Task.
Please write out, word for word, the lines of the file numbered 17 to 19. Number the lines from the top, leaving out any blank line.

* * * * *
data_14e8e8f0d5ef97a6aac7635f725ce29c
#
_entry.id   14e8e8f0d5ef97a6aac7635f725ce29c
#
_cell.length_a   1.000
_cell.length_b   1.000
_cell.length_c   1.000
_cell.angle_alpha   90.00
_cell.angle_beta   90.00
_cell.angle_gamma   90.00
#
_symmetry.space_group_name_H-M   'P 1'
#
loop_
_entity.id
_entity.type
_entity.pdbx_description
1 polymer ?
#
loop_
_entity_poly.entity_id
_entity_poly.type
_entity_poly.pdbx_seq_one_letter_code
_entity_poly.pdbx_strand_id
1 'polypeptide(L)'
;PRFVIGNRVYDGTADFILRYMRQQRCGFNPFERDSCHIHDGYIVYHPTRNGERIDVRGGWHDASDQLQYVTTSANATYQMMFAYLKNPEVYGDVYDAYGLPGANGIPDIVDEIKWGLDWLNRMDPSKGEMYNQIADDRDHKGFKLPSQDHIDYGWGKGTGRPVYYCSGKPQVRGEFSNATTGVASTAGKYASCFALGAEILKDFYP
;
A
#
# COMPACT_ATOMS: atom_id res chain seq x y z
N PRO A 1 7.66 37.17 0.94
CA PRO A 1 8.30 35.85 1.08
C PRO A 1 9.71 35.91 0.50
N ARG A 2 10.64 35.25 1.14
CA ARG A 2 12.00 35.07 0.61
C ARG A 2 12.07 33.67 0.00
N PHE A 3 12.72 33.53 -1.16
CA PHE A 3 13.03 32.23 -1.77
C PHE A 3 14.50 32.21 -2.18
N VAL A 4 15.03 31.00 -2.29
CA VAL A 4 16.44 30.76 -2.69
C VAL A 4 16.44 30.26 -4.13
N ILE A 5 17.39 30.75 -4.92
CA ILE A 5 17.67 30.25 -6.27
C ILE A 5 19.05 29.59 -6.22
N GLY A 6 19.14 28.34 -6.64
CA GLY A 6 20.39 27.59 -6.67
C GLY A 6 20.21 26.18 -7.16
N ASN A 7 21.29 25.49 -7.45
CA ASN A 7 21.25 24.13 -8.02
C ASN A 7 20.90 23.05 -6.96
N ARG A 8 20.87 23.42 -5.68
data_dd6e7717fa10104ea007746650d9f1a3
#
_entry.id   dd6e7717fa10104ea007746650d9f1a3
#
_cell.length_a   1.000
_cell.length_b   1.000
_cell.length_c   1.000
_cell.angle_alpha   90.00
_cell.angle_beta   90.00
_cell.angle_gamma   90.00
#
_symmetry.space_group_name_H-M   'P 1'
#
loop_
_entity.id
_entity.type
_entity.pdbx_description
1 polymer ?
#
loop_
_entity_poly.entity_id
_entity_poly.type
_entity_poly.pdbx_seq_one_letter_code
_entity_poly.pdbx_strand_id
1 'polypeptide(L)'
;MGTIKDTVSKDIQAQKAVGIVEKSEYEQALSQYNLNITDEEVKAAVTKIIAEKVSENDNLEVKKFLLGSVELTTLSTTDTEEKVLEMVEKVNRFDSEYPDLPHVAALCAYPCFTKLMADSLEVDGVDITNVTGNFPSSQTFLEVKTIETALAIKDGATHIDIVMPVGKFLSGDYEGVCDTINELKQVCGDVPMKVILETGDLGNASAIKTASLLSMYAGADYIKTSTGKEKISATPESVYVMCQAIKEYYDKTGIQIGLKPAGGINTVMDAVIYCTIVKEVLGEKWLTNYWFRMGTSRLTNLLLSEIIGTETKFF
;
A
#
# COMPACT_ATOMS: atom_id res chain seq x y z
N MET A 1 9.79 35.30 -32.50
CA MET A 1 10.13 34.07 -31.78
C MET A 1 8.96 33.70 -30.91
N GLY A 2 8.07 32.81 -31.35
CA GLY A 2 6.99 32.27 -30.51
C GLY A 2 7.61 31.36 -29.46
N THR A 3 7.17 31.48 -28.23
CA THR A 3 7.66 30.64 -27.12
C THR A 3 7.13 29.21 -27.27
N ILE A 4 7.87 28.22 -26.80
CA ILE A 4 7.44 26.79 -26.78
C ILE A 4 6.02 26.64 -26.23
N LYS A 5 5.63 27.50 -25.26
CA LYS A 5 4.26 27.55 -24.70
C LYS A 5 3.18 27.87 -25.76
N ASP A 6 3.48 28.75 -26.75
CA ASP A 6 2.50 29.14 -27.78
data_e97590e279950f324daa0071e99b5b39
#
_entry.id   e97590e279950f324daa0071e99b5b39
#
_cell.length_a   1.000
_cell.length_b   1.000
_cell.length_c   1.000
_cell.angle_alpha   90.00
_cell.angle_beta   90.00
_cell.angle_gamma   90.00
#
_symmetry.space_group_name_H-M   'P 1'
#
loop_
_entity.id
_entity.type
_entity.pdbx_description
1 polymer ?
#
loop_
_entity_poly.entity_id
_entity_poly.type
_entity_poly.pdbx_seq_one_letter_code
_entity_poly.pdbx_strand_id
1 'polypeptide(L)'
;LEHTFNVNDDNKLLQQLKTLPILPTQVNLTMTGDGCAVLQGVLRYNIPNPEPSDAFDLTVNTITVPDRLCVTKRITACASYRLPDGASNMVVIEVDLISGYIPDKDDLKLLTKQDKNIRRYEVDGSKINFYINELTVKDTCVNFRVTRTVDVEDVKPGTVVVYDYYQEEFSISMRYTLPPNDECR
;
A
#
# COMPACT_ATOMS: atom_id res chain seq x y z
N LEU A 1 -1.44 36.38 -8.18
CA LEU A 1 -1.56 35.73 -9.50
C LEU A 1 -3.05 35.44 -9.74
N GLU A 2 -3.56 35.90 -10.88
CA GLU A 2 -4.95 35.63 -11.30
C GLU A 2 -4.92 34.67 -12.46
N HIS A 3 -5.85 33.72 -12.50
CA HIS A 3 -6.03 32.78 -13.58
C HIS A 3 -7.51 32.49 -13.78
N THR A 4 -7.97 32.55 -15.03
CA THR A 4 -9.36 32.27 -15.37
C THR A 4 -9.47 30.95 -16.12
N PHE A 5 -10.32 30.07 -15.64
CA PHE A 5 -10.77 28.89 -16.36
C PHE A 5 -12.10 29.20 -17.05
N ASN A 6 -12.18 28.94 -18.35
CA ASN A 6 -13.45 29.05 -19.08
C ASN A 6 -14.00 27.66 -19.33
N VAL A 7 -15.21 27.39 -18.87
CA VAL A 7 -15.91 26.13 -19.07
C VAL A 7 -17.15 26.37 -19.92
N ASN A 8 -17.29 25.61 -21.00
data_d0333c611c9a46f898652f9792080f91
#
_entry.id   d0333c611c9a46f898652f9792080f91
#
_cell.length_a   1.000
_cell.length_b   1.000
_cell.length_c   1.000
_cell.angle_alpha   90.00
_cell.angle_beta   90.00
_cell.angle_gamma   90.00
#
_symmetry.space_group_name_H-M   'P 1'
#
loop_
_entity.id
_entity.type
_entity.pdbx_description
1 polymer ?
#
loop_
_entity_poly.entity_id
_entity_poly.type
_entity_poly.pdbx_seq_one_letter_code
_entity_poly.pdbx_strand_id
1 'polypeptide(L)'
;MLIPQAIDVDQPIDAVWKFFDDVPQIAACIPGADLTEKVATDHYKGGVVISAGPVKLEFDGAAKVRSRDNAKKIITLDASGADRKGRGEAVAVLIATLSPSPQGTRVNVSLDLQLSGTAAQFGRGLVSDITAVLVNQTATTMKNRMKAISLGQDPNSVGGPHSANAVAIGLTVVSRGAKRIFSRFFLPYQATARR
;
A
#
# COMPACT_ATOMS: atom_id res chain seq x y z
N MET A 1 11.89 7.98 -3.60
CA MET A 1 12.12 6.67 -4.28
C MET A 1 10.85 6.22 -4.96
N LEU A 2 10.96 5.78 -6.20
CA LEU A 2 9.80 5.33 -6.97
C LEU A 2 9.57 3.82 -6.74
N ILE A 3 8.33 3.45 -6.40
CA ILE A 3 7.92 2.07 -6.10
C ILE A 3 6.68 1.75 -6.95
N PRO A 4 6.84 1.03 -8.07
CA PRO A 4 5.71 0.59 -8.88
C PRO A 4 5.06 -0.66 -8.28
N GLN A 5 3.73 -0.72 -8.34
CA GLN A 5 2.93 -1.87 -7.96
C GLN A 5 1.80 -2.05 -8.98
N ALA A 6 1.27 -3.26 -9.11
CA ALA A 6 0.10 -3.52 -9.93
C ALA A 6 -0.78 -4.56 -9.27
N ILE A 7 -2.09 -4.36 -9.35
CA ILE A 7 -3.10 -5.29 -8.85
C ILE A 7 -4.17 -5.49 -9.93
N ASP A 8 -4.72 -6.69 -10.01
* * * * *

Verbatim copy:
_entity.pdbx_description
1 polymer ?
#